General cyberbullying statistics

Cyberbullying is a worldwide phenomenon, and it has devastating effects on teens, including increasing suicide likelihood.

  • 170 000 people aged 13-24 from 30 countries experienced or witnessed cyberbullying, according to UNICEF.
  • 33% of young people across the globe experience cyberbullying, as 2018 data reported.
  • 22% of students aged 12-18 reported being bullied at school online during a school year. The most frequent form of bullying was rumors about the person.
  • 50% of online bullying victims are likely to attempt suicide. A study finds that suicidal thoughts and self-harm are higher among adolescents experiencing cyberbullying.

Kids and Teens cyberbullying statistics

Kids and adolescents are more and more aware of the cyberbullying issue and start to get concerned about their physical and emotional safety online.

  • 59% of US teens have been harassed online, as cyberbullying data shows. 90% of young adolescents and teens view cyberbullying as a serious issue for their generation.
  • Cyberbullying increases popularity among adolescents, a study finds. Some teens can engage in aggressive digital behaviors to be perceived as more popular and be socially accepted. 

Social media bullying

Cyberbullying is occurring on multiple Social Media platforms, but some of them seem to be a propitious environment for harassment. As stated above, the most likely to get bullied over social media are teenage girls.

  • Facebook bullying is likely to occur in 49% of teen cases. 
  • Instagram cyberbullying has a rate of 42% cases.
  • YouTube cyberbullying has the highest rate, with 79% cases among kids.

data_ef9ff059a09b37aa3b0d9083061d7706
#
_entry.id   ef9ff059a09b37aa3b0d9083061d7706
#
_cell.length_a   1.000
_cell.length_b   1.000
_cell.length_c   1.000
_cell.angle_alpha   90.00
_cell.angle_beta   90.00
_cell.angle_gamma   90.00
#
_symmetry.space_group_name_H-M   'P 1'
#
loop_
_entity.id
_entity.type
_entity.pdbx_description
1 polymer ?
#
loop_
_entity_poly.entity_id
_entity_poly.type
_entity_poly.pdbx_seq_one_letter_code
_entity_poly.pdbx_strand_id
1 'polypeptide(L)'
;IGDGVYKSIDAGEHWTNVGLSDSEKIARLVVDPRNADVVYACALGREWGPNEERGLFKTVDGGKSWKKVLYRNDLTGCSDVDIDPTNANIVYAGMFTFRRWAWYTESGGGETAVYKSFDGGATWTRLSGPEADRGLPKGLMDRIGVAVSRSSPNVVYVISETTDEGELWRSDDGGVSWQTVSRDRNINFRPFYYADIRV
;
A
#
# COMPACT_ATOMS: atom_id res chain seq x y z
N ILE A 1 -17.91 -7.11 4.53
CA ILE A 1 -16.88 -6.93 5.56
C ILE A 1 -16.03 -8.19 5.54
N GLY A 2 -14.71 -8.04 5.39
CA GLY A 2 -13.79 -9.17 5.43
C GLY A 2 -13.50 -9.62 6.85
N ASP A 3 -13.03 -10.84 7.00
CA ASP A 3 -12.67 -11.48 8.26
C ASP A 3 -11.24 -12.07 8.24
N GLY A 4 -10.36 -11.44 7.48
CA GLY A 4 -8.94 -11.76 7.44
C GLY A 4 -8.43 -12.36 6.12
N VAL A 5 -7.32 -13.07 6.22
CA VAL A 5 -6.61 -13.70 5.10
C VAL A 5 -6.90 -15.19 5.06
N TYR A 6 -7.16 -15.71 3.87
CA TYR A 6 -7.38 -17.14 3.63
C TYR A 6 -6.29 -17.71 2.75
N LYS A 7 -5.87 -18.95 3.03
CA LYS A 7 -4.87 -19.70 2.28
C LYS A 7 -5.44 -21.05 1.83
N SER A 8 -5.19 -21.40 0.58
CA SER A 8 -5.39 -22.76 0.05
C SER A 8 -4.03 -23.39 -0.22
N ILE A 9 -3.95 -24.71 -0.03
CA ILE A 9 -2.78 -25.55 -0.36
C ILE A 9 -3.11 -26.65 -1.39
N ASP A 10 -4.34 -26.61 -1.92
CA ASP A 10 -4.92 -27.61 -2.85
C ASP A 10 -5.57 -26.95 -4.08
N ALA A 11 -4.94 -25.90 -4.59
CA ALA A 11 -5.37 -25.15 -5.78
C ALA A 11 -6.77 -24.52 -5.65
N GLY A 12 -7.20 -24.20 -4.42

• Snapchat cyberbullying stats reveal that 69% of its teen users are likely to be cyberbullied.

Why do people cyberbully, and why is it a problem?

Statistics found out that the most likely to receive and engage in cyberbullying are teenage girls who come from unstable family environments. Long-term observation from the same sample suggested that those who experienced cyberbullying in the first part of interviews tended to behave more like bullies in the later tests. Therefore, cyberbullying perpetrators are most likely to have previously received aggressive treatment and humiliation from peers.

In fact, the study shows that those who come from being a cyberbullying victim to be a cyberbully ranked highest in emotional and social difficulties scales (such as depression, anxiety, and social function).

The problem with traditional bullying and online bullying is that the victim is not always searching for professional help or adult support (especially in difficult families and school environments) and they can either attempt suicide or become the aggressor.

It results in the perpetuation of a dangerous phenomenon that is nowadays taken care of by lawmakers and professionals all around the world. 

What are the effects of cyberbullying on a personality? 

Encountering cyberbullying in teenage years can result in long-term emotional issues, and for some, it can even become a blockage in their career. 

Cyberbullying affects a person’s self-esteem, in the long run, two-thirds of online bullying admit that being harassed impacted the way they were thinking about themselves.

Students who are experiencing bullying from peers are more likely to have depressive symptoms and poorer sleep quality, which can turn into learning and concentration difficulties, physical health issues, and mood disorders. 

Although bullying does not always involve physical harm from the bully, it indirectly affects the victim’s health. 1 in 4 students who were harassed online used self-harm as a coping mechanism and some even started fantasizing about suicide.